Come to a May 27 public meeting to learn about King County’s Cougar/Squak Corridor Park, and share ideas for future uses and amenities in the park.

The meeting is from 6:30-8:30 p.m. at the Issaquah Middle School commons, 400 Second Ave. S.E. King County Parks Division employees will provide information about the 730-acre park and gather ideas from the community about uses and amenities at the park, which was recently expanded by more than 200 acres.

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Timber Ridge at Talus to expand by 145 homes

February 17, 2015

Resort-style Continuing Care Retirement Community Timber Ridge at Talus is adding 145 independent living apartment homes, expanding its onsite Briarwood Health Center with 26 assisted living/memory care apartments and nine private transitional care suites in addition to new community amenities including an indoor swimming pool and auditorium, to be completed in fall 2016.

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What’s brewing? — Issaquah Brewhouse grows local, becomes Rogue’s cidery

December 3, 2014

Regulars to the Issaquah Brewhouse may have noticed a few new selections among the 40 brews it has on tap.

By Stacey Weeks Dave Hutchison, Issaquah Brewhouse head brewer, checks the progress of hops he and manager Stacey Weeks planted in the rear of the brewery.

By Stacey Weeks
Dave Hutchison, Issaquah Brewhouse head brewer, checks the progress of hops he and manager Stacey Weeks planted in the rear of the brewery.

The member of the Rogue chain of breweries has been brewing up its own IPAs with locally grown hops and was selected to brew its own ciders.

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Talus trees are still standing for now

August 19, 2014

A tussle over trees in Talus continues to take its toll.

After six homeowners applied to the Talus Residential Association to remove 19 trees in a communal area this past spring, a groundswell of protest began aiming to protect the landscape. The homeowner applicants claimed that the trees blocked views offered by the development’s place on Cougar Mountain.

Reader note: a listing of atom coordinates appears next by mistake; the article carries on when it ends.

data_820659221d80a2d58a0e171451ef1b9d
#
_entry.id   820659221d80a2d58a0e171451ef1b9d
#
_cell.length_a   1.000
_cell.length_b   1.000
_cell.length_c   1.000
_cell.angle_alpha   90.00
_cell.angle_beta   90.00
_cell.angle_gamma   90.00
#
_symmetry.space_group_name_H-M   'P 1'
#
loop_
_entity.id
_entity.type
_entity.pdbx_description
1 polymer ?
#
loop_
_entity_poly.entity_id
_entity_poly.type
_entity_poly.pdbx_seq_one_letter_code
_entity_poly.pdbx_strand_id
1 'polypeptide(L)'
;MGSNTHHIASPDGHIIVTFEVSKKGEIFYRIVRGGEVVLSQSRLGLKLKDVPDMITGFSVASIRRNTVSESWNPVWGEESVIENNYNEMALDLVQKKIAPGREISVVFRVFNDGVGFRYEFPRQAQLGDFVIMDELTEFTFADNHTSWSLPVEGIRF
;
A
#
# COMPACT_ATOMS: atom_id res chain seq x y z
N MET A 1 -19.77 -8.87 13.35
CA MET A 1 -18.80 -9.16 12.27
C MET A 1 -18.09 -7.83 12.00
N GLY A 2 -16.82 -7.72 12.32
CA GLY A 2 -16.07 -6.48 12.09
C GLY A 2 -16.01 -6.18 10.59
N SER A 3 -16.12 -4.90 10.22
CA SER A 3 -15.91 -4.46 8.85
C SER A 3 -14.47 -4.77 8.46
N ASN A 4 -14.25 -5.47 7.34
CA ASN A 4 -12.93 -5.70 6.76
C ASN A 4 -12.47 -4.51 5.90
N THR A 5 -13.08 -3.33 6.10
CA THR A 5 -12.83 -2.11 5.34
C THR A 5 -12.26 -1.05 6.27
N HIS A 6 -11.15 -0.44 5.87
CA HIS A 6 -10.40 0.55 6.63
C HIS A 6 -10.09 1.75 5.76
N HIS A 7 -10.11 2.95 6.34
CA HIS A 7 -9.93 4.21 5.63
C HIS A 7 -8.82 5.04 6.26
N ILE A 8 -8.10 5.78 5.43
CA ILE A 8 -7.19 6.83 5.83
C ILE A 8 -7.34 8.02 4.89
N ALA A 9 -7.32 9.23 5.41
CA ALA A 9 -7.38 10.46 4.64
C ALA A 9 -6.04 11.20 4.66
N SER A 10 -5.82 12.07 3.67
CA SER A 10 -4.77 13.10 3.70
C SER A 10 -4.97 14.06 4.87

“We had views of Lake Sammamish, downtown Issaquah and the Cascades,” Henry Farber, one of the initial applicants and the attorney representing them, said. “That was part of the interest in buying these houses for all six of us. In the last eight years, all these trees have grown over.”

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Tempers flare over Talus tree removal

April 29, 2014

The city of Issaquah stopped the removal of Talus neighborhood trees April 27 after residents cried foul.

Work began in the beginning of April to take out some tall trees blocking the view of residents. While the Talus Residential Association remains confident it took all necessary steps to remove the trees, some homeowners remain unconvinced.

“People have been pretty adamant about clearing those trees to have a better view of the lake,” said Talus resident Chad Fletcher said, who is angry about the removal. “Those particular trees were there and always were there.”

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Talus expansion among comp plan considerations

April 15, 2014

King County The outlined area west of the Talus urban village indicates where developers hope to expand the residential subdivision. Talus Management Services have asked for the city to consider annexing the portion, which currently sits in unincorporated King County.

King County
The outlined area west of the Talus urban village indicates where developers hope to expand the residential subdivision. Talus Management Services have asked for the city to consider annexing the portion, which currently sits in unincorporated King County.

Another annexation will face consideration since the Issaquah City Council approved the docket for a comprehensive plan update April 7.

Developers want to expand the Talus urban village by adding another 49.2 acres to the city. The plan received scrutiny during the March 11 Land & Shore Committee meeting.

“The Talus Management Services request is for an expansion area,” city Long Range Planning Manager Trish Heinonen said. “It has developed all its area, but it still has entitlements left over.”